Look into Mike Green-well's eyes, and you can see the fire burning. Talk to him for five minutes, and you get the impression that his 12-year career with the Boston Red Sox didn't give him half the rush he's feeling now.
Twice a month from January to November, Greenwell, 35, races limited late-model stock cars, usually at Charlotte County Speedway in Punta Gorda, Fla. He's in his first full season behind the wheel, and though he's still searching for a victory, he's having the time of his life. To Greenwell, becoming a top driver—maybe even in NASCAR—has long been a dream. Growing up in Fort Myers, Fla., he had two loves, baseball and motor sports, the latter owing to a stock car race his father took him to at age four. It wasn't until his 19th birthday that he raced for the first time, driving a stock car to a fourth-place finish in Naples, Fla., on July 18, 1982. A few days later the Red Sox signed Greenwell, their third-round draft pick, and shipped him to Class A in Elmira, N.Y. His contract stipulated that he would not race.
That didn't dampen Green-well's enthusiasm. He assembled a racing team six years later, gained sponsorship, and entered his team in races all over the country, including many in the Busch Grand National Series. But as hard as he tried to get the no-racing clause removed from his contract, the Sox wouldn't budge.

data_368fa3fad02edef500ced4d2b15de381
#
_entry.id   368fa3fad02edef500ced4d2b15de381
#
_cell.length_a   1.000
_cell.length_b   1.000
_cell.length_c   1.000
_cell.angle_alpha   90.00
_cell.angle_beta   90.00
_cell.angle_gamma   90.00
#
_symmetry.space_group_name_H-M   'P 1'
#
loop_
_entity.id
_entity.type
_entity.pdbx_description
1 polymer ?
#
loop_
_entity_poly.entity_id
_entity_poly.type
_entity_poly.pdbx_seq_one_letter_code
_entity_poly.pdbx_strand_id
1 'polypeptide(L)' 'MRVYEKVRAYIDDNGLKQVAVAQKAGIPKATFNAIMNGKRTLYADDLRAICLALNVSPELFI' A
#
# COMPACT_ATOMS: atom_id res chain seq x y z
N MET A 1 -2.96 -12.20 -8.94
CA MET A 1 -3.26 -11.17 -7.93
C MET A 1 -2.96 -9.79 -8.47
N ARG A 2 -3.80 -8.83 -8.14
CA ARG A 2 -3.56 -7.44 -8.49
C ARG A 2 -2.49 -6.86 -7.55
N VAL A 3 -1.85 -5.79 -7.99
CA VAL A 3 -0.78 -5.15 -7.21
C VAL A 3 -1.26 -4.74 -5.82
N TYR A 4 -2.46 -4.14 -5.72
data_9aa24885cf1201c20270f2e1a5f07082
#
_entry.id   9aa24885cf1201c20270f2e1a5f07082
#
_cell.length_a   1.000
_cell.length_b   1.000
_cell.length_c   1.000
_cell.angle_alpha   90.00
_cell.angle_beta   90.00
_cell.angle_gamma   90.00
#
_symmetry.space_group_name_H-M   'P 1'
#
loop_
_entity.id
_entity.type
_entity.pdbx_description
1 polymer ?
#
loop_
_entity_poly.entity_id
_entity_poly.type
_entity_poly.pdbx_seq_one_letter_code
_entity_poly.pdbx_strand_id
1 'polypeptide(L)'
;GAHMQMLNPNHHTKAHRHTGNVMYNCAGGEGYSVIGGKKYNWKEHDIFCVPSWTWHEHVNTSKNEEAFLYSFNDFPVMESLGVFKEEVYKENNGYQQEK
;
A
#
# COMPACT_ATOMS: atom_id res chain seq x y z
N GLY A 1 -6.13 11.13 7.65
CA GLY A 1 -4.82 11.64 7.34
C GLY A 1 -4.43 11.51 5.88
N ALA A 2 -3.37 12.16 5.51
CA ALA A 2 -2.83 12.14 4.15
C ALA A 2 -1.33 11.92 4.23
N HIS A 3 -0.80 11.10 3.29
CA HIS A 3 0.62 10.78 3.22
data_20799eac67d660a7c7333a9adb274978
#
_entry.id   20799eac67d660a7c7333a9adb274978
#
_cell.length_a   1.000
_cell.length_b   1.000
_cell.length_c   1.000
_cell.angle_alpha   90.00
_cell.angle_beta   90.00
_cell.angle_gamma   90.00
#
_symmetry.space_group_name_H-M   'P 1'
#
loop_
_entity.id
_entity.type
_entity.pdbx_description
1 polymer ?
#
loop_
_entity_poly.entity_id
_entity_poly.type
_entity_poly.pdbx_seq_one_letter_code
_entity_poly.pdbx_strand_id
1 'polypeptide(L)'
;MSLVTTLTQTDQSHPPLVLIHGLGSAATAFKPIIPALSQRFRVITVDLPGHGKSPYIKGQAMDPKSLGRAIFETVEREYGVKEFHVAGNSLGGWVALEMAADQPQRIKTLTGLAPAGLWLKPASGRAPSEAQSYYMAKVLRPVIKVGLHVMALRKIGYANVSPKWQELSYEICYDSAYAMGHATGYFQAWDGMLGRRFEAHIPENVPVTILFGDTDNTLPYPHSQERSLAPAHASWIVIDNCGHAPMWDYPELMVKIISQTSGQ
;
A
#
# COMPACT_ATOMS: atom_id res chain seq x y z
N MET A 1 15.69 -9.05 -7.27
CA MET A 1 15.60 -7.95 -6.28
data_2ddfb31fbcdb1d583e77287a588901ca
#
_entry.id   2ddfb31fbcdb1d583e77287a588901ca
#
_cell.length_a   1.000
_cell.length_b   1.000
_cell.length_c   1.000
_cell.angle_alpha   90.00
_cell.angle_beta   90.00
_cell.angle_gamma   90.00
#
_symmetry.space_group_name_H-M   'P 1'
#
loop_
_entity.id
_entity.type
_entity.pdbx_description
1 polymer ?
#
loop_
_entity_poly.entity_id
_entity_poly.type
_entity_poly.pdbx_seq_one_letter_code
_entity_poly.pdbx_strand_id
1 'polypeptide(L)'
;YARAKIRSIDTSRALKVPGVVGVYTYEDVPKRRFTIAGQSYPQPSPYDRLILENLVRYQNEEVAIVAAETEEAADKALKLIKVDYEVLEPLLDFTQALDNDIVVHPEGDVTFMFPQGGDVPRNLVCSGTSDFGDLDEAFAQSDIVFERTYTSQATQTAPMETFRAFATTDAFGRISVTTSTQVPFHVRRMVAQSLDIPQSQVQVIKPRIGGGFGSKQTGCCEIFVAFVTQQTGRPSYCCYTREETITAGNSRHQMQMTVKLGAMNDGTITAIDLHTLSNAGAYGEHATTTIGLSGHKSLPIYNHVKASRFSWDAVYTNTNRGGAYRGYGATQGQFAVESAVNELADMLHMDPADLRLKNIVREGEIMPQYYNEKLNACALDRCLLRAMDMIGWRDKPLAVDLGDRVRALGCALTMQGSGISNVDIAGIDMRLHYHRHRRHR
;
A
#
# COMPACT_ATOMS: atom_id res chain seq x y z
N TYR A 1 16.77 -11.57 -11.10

He caused a stir in June 1991, when he drove three laps during a promotion at Seekonk Speedway, south of Boston. "I was in the first year of a four-year contract, and I was hitting, like, .330," says Greenwell. "I went to the speedway, signed some autographs and drove a few laps. Somebody caught it on tape, and the media made a big deal about it. I went up to [ Red Sox general manager] Lou Gorman and said, 'Well, I violated my contract. It looks like you should release me.' He told me he didn't release .300 hitters."
Greenwell played five more seasons with the Red Sox and finished with a .303 career average. He played briefly in Japan before a broken right foot led to his retirement in 1997 As soon as his foot healed, Greenwell inserted himself as the driver on his racing team. His progress has been steady, but he realizes he's not ready for the big time yet. "Racing is much more difficult than I thought it would be," he says. "I'm at a bit of a disadvantage because I'm going up against guys who have been doing this for years. Still, I think I'm ahead of schedule. I work on my car like everyone else, so I think I've earned the respect of the other drivers."
Greenwell's reel Monte Carlo, with his old Sox jersey number (39) painted on the hood in fluorescent yellow, blended in with other cars on a muggy Saturday evening in July. After a prerace test drive, Greenwell threw off his helmet, leaped out of the car and became animated. "This replaces the adrenaline of baseball," he said. "Some athletes are lost when they finish their careers. But racing has always been a part of my life, and it's important for me to keep close to my roots and do something like this."